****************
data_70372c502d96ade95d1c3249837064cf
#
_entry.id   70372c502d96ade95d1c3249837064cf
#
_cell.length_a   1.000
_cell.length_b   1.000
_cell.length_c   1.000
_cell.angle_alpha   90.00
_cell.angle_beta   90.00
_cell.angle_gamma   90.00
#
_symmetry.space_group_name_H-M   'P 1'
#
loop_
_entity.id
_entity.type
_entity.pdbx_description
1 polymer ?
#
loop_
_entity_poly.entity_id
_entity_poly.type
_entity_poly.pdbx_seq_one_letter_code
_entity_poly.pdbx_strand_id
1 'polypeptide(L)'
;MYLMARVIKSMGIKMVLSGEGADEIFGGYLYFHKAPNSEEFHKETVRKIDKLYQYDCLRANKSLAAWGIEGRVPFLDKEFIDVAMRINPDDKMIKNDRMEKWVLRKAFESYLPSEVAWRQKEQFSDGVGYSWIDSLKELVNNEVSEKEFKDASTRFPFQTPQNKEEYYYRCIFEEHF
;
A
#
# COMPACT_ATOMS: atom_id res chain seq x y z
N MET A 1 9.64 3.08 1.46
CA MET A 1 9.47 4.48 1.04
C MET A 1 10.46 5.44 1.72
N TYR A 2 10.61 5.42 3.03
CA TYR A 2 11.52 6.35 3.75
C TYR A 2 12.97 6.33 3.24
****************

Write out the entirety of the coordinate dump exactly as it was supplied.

data_70372c502d96ade95d1c3249837064cf
#
_entry.id   70372c502d96ade95d1c3249837064cf
#
_cell.length_a   1.000
_cell.length_b   1.000
_cell.length_c   1.000
_cell.angle_alpha   90.00
_cell.angle_beta   90.00
_cell.angle_gamma   90.00
#
_symmetry.space_group_name_H-M   'P 1'
#
loop_
_entity.id
_entity.type
_entity.pdbx_description
1 polymer ?
#
loop_
_entity_poly.entity_id
_entity_poly.type
_entity_poly.pdbx_seq_one_letter_code
_entity_poly.pdbx_strand_id
1 'polypeptide(L)'
;MYLMARVIKSMGIKMVLSGEGADEIFGGYLYFHKAPNSEEFHKETVRKIDKLYQYDCLRANKSLAAWGIEGRVPFLDKEFIDVAMRINPDDKMIKNDRMEKWVLRKAFESYLPSEVAWRQKEQFSDGVGYSWIDSLKELVNNEVSEKEFKDASTRFPFQTPQNKEEYYYRCIFEEHF
;
A
#
# COMPACT_ATOMS: atom_id res chain seq x y z
N MET A 1 9.64 3.08 1.46
CA MET A 1 9.47 4.48 1.04
C MET A 1 10.46 5.44 1.72
N TYR A 2 10.61 5.42 3.03
CA TYR A 2 11.52 6.35 3.75
C TYR A 2 12.97 6.33 3.24